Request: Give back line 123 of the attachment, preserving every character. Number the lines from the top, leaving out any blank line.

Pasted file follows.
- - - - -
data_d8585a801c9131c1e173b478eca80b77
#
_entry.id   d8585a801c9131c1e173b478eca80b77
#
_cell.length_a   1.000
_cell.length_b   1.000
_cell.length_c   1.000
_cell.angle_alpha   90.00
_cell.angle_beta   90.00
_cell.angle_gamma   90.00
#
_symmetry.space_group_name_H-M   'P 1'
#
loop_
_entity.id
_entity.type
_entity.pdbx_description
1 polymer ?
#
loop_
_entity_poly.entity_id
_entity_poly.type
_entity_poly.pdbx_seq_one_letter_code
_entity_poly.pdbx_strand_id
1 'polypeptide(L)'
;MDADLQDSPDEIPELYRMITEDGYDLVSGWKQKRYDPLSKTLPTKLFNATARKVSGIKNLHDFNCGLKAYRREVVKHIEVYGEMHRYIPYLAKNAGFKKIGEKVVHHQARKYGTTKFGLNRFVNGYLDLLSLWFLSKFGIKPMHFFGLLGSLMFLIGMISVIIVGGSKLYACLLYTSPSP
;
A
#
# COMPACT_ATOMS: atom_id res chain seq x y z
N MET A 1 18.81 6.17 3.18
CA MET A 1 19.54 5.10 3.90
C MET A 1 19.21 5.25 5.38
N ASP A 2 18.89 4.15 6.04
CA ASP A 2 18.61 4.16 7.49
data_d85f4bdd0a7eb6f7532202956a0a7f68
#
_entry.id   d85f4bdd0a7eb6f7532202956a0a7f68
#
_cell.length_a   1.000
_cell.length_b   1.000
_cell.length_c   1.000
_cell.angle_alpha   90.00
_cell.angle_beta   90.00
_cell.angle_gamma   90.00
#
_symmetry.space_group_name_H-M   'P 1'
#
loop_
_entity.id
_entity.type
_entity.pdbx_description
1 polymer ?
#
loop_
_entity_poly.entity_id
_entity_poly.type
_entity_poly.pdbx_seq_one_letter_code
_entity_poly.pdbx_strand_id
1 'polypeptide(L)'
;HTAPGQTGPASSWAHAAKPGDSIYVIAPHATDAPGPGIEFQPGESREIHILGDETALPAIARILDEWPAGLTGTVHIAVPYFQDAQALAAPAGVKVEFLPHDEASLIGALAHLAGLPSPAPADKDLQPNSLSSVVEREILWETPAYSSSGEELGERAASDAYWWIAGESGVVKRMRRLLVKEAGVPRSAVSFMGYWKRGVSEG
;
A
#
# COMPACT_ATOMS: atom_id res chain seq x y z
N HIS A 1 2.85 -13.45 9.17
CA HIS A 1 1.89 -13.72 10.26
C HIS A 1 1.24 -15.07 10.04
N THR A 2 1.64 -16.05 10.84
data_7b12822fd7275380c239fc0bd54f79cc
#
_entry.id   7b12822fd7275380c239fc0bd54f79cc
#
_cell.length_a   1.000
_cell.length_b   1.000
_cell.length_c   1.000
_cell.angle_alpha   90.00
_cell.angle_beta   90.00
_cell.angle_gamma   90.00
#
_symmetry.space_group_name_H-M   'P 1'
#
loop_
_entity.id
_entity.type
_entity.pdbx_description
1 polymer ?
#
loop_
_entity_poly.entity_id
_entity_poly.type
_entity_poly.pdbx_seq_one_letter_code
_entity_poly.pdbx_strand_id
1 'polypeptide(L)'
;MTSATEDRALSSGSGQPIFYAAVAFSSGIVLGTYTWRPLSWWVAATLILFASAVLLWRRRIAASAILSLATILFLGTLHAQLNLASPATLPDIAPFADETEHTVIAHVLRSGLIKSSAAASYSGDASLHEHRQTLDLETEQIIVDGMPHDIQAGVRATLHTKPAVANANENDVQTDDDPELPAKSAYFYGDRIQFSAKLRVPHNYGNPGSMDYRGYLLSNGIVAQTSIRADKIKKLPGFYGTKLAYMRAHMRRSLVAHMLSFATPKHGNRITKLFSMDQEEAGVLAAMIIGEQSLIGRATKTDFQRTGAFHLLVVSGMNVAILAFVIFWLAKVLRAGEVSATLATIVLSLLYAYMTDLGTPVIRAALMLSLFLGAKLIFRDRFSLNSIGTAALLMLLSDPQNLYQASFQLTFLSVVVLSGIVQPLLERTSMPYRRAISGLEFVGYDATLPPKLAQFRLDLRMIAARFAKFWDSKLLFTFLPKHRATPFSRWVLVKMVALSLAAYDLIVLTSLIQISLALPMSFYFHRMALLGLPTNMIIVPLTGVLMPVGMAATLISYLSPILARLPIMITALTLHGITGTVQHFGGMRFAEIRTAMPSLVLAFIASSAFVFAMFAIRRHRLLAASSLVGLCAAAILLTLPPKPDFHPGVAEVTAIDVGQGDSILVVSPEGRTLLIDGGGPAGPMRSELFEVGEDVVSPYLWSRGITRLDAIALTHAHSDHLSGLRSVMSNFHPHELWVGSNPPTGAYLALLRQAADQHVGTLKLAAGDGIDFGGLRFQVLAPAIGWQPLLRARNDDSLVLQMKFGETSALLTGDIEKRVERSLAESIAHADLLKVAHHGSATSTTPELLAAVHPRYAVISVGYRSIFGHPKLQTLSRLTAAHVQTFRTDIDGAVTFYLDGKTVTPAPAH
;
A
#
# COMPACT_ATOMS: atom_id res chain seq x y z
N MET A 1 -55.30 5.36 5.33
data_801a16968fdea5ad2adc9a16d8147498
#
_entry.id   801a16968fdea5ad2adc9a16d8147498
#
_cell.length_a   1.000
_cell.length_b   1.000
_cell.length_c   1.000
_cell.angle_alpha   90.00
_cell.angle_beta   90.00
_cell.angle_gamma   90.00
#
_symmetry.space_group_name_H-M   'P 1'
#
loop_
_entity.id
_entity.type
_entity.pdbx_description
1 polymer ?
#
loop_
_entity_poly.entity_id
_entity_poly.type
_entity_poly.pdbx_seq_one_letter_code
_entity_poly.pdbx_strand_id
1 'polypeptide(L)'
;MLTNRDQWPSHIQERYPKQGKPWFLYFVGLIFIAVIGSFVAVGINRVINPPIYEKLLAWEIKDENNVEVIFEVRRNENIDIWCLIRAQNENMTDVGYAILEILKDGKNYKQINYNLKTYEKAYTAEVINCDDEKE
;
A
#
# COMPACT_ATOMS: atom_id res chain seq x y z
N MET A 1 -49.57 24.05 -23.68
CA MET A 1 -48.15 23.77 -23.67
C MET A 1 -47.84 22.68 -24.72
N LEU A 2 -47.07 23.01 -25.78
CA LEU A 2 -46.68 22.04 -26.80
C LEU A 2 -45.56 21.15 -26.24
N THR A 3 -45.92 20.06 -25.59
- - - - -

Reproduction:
_entity_poly.pdbx_seq_one_letter_code